Americans Not Sold on Defense Increase

President Barack Obama and leading Republican presidential candidates have called for increasing defense spending. However, given the opportunity to make their own defense budget, a majority of voters (61 percent) cut defense spending in a new in-depth Citizen Cabinet survey. Not even a majority of Republicans made increases. A report of the survey’s findings, “Rightsizing Defense: The Perspective of the People” was released today.

In the survey, a representative sample of more than 7,000 registered voters across the country were first presented detailed, nonpartisan information and competing arguments about the current defense budget. The majority trimmed annual spending by $12 billion, including ground forces by $4 billion (or 3 percent), nuclear weapons by $3 billion (13  percent), air power by $2 billion (1.5 percent), naval forces by $2 billion (2 percent) and missile defense by $1 billion (13 percent). Special operations and the marines were left untouched. No areas were increased.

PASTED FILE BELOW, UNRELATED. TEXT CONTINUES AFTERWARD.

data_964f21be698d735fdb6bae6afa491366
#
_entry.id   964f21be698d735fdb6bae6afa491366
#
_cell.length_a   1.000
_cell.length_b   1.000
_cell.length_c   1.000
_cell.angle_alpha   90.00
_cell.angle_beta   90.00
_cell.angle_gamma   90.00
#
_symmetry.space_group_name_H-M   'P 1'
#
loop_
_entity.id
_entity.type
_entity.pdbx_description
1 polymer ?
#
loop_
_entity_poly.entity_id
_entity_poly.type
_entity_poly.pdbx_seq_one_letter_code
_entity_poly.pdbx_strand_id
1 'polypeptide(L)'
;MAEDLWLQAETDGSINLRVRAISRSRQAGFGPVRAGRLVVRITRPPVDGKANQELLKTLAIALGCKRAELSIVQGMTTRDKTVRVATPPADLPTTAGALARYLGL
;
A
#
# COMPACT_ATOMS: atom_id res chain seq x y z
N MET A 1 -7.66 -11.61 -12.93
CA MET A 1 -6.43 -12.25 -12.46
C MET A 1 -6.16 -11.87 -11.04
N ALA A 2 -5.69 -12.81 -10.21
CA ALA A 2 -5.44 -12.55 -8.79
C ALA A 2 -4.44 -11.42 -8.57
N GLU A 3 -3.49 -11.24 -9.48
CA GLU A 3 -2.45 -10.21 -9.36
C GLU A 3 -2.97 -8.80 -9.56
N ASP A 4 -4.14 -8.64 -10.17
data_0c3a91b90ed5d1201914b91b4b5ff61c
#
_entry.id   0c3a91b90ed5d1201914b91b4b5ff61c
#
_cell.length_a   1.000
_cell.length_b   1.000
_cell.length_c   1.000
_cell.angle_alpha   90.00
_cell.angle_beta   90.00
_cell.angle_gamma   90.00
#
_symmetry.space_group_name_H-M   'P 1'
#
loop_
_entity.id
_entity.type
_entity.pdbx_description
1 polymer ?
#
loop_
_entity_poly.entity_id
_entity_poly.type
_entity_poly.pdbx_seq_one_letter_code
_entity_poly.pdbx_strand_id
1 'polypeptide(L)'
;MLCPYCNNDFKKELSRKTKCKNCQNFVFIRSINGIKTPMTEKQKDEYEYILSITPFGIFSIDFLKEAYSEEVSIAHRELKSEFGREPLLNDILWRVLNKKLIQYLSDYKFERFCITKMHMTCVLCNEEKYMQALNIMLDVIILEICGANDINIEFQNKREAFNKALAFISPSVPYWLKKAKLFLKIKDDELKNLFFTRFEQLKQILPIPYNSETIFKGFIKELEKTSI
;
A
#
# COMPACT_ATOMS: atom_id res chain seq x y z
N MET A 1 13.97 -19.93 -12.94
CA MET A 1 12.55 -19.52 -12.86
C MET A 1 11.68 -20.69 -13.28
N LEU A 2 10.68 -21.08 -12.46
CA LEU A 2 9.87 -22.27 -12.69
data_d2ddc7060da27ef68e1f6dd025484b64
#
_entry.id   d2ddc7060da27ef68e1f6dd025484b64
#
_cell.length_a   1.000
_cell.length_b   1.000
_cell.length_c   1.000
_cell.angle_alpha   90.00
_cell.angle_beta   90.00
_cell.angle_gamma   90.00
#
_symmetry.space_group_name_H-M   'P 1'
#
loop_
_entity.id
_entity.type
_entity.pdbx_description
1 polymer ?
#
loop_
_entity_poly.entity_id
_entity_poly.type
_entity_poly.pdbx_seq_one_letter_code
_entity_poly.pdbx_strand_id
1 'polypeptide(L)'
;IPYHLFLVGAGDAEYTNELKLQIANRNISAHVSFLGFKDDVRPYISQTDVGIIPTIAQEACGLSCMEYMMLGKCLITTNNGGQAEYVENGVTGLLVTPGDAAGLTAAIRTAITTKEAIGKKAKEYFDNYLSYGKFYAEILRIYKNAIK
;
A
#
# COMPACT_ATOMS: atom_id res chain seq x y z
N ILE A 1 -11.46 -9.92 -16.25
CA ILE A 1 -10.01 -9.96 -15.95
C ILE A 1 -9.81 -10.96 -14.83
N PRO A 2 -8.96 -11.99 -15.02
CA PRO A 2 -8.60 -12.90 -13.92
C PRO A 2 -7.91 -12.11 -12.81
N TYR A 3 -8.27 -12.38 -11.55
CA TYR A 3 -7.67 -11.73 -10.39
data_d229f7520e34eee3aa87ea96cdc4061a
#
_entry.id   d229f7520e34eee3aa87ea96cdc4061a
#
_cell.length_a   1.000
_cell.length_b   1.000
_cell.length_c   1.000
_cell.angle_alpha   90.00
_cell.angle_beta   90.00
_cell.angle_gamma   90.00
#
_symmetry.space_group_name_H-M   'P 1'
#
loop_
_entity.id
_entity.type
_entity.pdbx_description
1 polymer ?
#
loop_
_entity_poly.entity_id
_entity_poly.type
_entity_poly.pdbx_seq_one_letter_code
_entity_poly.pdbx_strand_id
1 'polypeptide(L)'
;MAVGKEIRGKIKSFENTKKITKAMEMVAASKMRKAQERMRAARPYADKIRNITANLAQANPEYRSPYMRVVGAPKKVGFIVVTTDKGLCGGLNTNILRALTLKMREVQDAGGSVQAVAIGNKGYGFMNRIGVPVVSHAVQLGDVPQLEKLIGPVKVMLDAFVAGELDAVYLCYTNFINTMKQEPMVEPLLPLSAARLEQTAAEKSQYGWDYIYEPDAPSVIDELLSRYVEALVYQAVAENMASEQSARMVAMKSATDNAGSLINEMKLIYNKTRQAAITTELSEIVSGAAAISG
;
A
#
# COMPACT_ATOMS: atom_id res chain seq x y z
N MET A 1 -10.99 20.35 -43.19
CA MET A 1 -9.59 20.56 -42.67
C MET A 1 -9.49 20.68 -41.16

A majority of Democrats cut $36 billion, independents $20 billion; while there was not majority support for either increases or decreases among Republicans. African American respondents cut the budget $34 billion; Hispanics cut $20 billion.

In addition, 54 percent of respondents approved of cutting the F-35 program, saving $97 billion through 2037. Reducing the numbers of aircraft carriers from 11 to 10 was approved by six-in-ten, saving $7 billion over the next ten years.

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